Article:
Wildlife

The Forest Society's mission includes conserving land that supports New Hampshire's native animals and plants, so that wildlife remains a part of our everyday world. Visit this page to explore stories, projects and stewardship related to wildlife and habitat.

There’s an odd pleasure that comes from climbing on a tractor and mowing a field. You can measure your accomplishment of the task in the neat parallel tracks that the tractor lays out behind the bushhog.

Sunday, September 8, 2019 - 1:00pm
DeeringHillsborough County, New Hampshire

The Forest Society and the Deering Conservation Commission are sponsoring this walk through the meadows of the Tom Rush Forest in Deering, NH.  This year there have been a large number of monarch butterflies in these meadows, and with the help of local naturalists, we hope to see several phases of this fascinating insect's life cycle in person!  You will learn about monarch biology and conservation, and about a local threat to NH's monarchs: invasive black swallow-wort vine.  Black swallow-wort has been identified on the Tom Rush Forest and you will get a chance to see this plant and learn

Monday, July 1, 2019 (All day)
ConcordNH

A collection of photographs, "Fauna of the Galapagos," by Godfrey (Jeff) Sluder are on display at the Forest Society's Conservation Center in Concord until the end of August 2019.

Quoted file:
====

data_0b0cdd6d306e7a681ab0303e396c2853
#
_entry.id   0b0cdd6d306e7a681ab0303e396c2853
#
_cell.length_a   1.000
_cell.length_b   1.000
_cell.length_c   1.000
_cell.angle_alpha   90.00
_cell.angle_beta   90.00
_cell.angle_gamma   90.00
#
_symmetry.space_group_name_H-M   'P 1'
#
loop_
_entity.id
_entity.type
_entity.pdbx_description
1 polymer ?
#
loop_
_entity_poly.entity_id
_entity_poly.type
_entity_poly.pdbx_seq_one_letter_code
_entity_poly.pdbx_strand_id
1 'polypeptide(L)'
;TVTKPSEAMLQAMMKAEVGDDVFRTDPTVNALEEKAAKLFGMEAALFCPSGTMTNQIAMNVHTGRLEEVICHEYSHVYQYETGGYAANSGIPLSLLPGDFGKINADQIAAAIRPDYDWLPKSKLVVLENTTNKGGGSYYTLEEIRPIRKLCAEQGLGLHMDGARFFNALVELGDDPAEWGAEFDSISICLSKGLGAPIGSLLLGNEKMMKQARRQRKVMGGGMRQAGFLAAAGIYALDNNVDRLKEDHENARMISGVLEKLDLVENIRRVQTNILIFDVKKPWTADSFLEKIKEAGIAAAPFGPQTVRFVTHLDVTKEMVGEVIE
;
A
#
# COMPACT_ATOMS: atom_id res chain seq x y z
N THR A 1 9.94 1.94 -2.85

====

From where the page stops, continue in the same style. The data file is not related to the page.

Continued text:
Godfrey (Jeff) Sluder has been a resident of Kingston for the last 15 years. He first became interested in using the camera when he was 19 and took a trip out West.  Since then, he has carried a camera with him wherever he goes.

The foam formed eddies on the surface of the pool as Stevens Brook rushed down and through this particular crook in the waterway in the shadow of route-89 in East Sutton, New Hampshire.

Here at Something Wild we love all things wild (even blackflies!) but sometimes it can be helpful to look beyond a single species and consider how many species interact within a given environment.

In springtime, hungry porcupines munch nutritious willow bark.

As spring tentatively unfolds around the state, (and the more diligent of us celebrate International Migratory Bird Day - 5/11) the familiar nuisance of black flies also reappears. And as annoying as we find them, as we’ve discussed earlier, they are a sign of healthy eco-system.

With two consecutive sun-filled days, the annual spring spectacle on the floodplain has been in full swing this week. The early mornings have been stunning.  Newly unfurled ferns and Canada mayflowers on the forest floor glow as though the ground were producing its own light.